During his employment, Martino reported to Robert Gross, who was the Regional Sales Director for the Midwest Region. (Id. ¶ 6.) As a BSC, Martino served as a product-knowledge or service-knowledge specialist for hosting and hosting-related products and services. (Id. ¶ 9.) Throughout his tenure, Martino was assigned to core sales teams because his position was considered an "overlay" position -- he overlaid and assisted the core sales teams that handled the named accounts. (Id. ¶¶ 10, 11; R. 50-1, Pl.'s Rule 56.1 Stmt. ¶ 1.) A core sales representative -- not a BSC -- would "quarterback" the entire sales process, owned the client relationship, and owned all of the components that made up the sales process. (Def.'s Stmt. Facts ¶ 11.) As a sales representative in the IT Hosting Solutions Division, Martino was responsible for selling a "full suite of services," which included managed hosting, Akamai services (web application services), data center services, e-mail services, application management, IT services help desk, remote backup and restore, and mainframe outsourcing to the premier accounts in the hosting division. (Id. ¶ 12; Pl.'s Stmt. Facts ¶ 2.) In return for providing services during his employment, Martino received a salary, commissions, and benefits, as well as expenses. (Def.'s Stmt. Facts ¶ 7.)

C. The BP Amoco Deal

In mid-2005, Verizon Business formed a sales team to secure business from BP Amoco regarding a data center collocation opportunity. (Id. ¶ 13.) Martino was part of the team because he was the BSC in the IT Hosting Solutions Division that "overlaid" the core sales branch responsible for the BP Amoco deal. (Id.) David Schiffman was the core sales representative principally responsible for the BP Amoco deal. (Id. ¶ 15.) Steve Rumstein, the Director of IT Hosting Solutions, also played an important role in the BP Amoco deal. (Id. ¶ 17.) Ultimately, BP Amoco and Verizon Business signed a contract in October 2005. (Id. ¶ 20.)

While attempting to secure BP Amoco's business, Verizon Business had to respond to BP Amoco's request for proposal ("RFP"). (Id. ¶ 14.) The RFP process is a formal process where members of a sales team sit in a conference room, read through the pages of the RFP, and formulate a response. (Id.) One of the "major initiatives" expected of a BSC at Verizon Business is to assist the core sales team in the RFP process. (Id.) At his deposition, Rumstein testified that Martino did not play a significant role in landing the BP Amoco deal. (Id. ¶ 18, Ex. D, Rumstein Dep., at 34-35.) Rumstein specifically testified that Martino did not get involved with the cores sales team during the RFP process for the BP Amoco deal. (Id., Ex. D, Rumstein Dep., at 35.) Further, Rumstein testified that he expected a BSC to take a much stronger leadership role in driving the RFP process than Martino took on the BP Amoco deal. (Id., Ex. D., Rumstein Dep., at 40.)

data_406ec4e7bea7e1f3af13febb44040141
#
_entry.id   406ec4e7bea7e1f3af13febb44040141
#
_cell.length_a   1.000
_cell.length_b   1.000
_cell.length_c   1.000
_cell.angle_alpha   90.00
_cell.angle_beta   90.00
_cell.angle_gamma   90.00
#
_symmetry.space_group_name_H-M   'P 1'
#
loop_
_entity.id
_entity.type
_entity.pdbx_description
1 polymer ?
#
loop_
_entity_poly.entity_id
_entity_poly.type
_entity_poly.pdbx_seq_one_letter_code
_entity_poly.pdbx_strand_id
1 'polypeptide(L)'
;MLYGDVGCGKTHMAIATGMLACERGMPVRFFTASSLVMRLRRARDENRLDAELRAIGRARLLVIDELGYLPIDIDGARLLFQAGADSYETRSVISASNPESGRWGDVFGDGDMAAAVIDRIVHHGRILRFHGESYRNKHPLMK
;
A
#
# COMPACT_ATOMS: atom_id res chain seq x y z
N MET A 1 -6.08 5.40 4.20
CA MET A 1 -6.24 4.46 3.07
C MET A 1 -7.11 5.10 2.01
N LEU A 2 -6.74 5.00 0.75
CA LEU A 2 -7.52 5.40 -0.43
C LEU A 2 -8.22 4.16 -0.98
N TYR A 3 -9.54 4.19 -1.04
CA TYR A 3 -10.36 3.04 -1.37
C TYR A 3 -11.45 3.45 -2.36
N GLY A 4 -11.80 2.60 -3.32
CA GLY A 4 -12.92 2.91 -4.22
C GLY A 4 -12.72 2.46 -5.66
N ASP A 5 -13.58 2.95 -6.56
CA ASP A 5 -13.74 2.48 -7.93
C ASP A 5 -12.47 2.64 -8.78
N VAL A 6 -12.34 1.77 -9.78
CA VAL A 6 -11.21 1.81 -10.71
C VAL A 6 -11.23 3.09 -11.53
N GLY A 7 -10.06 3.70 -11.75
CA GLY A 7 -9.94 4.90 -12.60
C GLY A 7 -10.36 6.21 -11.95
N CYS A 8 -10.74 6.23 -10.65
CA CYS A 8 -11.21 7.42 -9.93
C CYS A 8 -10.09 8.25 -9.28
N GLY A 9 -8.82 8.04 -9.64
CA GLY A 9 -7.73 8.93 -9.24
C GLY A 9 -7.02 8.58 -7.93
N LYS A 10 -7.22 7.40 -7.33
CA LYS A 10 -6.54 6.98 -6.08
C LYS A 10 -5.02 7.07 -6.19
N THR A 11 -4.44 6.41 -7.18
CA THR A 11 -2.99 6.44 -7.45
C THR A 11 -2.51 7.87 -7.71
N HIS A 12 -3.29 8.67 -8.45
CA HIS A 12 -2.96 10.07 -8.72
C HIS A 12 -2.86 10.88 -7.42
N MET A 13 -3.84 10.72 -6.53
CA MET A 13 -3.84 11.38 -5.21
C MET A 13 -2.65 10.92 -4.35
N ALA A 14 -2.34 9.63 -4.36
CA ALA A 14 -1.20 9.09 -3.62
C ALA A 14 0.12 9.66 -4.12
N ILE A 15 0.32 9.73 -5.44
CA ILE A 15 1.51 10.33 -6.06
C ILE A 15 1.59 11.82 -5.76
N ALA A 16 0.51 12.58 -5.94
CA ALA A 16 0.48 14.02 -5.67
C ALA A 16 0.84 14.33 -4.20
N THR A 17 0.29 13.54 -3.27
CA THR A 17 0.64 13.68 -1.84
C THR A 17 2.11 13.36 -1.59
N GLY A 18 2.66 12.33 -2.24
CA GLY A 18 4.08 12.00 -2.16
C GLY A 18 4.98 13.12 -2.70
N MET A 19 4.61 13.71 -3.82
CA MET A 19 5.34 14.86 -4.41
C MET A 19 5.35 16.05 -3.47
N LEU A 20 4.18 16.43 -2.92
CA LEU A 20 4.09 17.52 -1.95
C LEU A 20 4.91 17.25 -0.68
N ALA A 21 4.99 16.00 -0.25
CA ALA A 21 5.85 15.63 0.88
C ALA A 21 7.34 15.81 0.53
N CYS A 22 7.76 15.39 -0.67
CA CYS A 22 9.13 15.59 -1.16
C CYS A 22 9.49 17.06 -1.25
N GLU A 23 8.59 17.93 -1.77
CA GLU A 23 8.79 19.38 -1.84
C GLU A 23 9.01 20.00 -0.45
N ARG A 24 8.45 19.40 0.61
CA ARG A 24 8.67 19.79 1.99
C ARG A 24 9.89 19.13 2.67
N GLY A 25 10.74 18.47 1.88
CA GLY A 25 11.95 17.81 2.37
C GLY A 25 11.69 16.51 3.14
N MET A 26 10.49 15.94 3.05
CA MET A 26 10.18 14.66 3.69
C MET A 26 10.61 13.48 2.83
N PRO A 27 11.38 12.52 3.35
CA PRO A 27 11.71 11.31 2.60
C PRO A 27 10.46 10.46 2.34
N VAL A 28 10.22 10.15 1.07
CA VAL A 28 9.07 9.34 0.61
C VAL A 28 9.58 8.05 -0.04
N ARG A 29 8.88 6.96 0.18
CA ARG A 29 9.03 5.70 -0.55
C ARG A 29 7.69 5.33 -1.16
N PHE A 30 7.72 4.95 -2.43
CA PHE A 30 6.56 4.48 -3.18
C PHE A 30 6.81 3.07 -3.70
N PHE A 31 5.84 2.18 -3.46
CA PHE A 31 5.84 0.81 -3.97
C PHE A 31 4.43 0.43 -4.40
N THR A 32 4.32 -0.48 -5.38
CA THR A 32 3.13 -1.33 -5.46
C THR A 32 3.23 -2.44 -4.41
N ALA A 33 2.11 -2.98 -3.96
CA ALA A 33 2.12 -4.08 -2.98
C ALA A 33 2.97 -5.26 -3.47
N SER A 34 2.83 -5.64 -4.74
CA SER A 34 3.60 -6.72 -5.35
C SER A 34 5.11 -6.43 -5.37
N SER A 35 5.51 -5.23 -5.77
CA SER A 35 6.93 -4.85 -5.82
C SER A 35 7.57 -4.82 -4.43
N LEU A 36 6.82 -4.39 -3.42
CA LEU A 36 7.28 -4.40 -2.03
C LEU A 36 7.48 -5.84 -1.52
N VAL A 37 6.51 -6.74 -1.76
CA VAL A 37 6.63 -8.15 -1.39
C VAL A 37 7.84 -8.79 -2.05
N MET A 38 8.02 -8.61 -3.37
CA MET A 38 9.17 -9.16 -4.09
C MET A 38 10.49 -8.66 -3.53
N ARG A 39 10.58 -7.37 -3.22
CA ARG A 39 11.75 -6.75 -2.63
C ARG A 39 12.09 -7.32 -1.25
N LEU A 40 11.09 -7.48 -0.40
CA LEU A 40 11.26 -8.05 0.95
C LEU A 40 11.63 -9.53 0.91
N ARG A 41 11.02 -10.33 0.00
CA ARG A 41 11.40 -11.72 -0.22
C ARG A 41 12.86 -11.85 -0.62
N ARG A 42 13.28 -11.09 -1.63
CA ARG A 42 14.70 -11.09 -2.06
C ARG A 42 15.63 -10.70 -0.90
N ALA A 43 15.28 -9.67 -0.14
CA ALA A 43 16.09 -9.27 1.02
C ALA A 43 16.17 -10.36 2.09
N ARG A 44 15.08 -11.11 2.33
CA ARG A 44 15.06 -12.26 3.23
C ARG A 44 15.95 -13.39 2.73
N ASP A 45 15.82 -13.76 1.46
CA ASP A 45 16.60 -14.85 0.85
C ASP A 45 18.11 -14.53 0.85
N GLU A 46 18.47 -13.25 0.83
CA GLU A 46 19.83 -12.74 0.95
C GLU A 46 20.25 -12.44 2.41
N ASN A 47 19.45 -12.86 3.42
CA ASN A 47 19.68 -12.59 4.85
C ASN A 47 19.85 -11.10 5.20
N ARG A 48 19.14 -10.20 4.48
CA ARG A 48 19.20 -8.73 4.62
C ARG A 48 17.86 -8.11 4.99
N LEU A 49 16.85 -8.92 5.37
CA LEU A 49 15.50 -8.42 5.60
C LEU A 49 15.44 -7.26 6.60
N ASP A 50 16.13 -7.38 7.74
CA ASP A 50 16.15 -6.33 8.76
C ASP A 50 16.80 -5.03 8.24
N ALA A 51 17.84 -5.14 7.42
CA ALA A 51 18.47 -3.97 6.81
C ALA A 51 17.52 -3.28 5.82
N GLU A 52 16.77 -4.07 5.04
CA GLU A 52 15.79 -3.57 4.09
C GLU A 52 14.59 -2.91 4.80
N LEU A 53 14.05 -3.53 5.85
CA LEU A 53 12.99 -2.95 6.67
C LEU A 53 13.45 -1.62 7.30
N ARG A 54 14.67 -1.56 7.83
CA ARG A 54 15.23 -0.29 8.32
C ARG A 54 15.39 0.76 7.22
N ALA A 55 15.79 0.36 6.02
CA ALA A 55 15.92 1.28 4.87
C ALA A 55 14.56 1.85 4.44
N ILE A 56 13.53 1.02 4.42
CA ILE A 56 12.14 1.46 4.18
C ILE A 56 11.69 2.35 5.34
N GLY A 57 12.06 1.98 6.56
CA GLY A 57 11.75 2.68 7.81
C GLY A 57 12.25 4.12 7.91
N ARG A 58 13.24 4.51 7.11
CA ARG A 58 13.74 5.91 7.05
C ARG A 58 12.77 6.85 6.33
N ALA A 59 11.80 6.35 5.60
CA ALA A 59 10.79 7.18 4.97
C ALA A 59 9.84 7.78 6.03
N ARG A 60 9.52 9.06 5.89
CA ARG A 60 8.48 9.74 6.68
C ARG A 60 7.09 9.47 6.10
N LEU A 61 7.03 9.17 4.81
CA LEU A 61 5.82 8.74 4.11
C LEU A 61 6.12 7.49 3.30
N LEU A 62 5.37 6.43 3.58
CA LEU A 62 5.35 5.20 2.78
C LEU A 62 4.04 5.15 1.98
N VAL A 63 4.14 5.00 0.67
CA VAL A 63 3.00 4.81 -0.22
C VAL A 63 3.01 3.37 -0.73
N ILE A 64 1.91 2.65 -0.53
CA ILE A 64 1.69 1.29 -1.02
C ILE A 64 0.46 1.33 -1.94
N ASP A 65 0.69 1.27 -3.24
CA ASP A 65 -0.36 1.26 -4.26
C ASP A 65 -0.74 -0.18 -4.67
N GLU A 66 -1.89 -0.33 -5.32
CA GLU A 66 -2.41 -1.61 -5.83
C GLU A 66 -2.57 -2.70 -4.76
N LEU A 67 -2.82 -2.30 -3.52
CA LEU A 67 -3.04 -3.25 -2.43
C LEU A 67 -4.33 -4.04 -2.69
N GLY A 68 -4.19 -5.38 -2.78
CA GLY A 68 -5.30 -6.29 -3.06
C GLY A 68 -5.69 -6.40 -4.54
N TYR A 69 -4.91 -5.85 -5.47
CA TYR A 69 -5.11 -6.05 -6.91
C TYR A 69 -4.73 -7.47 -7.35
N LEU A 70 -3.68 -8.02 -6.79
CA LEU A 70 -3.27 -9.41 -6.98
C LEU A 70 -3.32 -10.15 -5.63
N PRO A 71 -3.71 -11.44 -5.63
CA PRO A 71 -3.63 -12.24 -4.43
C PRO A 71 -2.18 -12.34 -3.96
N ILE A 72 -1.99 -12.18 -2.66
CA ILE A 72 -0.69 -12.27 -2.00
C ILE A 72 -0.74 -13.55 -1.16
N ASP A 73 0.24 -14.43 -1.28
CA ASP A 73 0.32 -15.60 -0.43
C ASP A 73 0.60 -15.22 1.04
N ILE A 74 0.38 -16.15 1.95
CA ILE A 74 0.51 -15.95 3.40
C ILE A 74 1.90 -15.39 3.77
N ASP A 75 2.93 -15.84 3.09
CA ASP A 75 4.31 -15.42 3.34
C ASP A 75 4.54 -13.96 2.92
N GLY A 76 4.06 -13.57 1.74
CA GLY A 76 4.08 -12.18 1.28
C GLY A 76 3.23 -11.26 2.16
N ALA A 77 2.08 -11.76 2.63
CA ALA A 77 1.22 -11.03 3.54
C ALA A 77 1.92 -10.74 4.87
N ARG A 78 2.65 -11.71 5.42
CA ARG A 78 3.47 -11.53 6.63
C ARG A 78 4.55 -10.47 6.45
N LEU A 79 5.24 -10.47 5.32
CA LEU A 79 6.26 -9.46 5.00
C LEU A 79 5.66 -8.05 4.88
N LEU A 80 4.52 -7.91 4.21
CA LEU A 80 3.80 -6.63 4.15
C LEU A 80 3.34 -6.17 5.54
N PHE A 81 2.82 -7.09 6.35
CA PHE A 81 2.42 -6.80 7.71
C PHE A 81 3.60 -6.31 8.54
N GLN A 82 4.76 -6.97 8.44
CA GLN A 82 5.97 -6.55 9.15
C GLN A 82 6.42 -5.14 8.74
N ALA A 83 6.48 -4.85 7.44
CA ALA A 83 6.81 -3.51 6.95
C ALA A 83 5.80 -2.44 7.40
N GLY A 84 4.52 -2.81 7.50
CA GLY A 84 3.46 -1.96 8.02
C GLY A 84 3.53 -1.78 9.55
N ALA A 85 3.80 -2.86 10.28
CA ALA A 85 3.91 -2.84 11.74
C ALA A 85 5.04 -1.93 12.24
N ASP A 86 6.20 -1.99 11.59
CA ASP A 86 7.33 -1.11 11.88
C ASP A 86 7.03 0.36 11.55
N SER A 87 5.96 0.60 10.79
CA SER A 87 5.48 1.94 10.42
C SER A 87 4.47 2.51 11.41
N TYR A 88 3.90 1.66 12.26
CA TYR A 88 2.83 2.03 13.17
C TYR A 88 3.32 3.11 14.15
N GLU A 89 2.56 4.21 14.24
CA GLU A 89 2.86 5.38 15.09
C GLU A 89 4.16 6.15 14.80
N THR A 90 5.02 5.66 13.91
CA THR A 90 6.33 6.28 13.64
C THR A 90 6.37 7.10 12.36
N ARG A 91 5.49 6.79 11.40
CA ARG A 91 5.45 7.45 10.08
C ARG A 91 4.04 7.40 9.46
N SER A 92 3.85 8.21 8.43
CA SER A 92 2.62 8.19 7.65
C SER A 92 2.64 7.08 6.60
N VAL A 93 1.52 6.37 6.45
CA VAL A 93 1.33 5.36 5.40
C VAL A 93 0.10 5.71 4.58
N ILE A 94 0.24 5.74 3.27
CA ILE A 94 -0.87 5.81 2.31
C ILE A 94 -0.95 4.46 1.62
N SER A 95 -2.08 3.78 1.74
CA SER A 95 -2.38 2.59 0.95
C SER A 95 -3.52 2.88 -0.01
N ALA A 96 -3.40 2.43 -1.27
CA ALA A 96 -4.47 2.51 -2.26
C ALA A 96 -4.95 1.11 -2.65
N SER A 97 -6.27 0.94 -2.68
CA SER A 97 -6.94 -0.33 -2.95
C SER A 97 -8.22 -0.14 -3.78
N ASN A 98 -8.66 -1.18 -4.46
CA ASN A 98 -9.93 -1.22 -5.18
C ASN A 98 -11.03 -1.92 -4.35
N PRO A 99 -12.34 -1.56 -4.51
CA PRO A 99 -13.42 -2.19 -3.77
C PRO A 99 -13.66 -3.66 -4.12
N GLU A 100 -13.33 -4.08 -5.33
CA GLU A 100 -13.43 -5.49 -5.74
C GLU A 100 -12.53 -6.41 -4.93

D. Martino's Sales and Performance Evaluation

Under Martino's compensation policies in 2005 and 2006, he was eligible to receive commissions on sales in accounts assigned in his territory -- regardless of the amount of work he performed in securing those accounts. (Id. ¶ 21.) As discussed, during this time period, Martino was the hosting sales representative who overlaid the core sales branch that secured the BP Amoco business. Therefore, Martino received qualified sales credits from the BP Amoco deal. (Id. ¶ 22.) Specifically, Martino received credit for three qualified sales resulting from the BP Amoco deal in 2005, including $324,945 in October 2005, $1,630 in November 2005, and $2,616 in December 2005. (Id. ¶ 24.) Martino, however, did not reach his monthly sales quota for the majority of 2005. (Id. ¶ 23.) In 2006, the vast majority of Martino's qualified monthly sales were a result of the BP Amoco deal. (Id. ¶ 26; Ex. K, June 2006, Commissions Related Revenue Report.)

In or around February 2006, Gross evaluated Martino's job performance for 2005. (Id. ΒΆ 29.) Gross gave Martino an "improvement required" rating in the Post-Sale Activity/Retention category on the written evaluation and commented that "I would like to see improvement in the follow-up with [Martino's] supported teams during and after turn-up environments." (Id.) Gross based his "improvement required" rating on Rumstein's and Schiffman's ...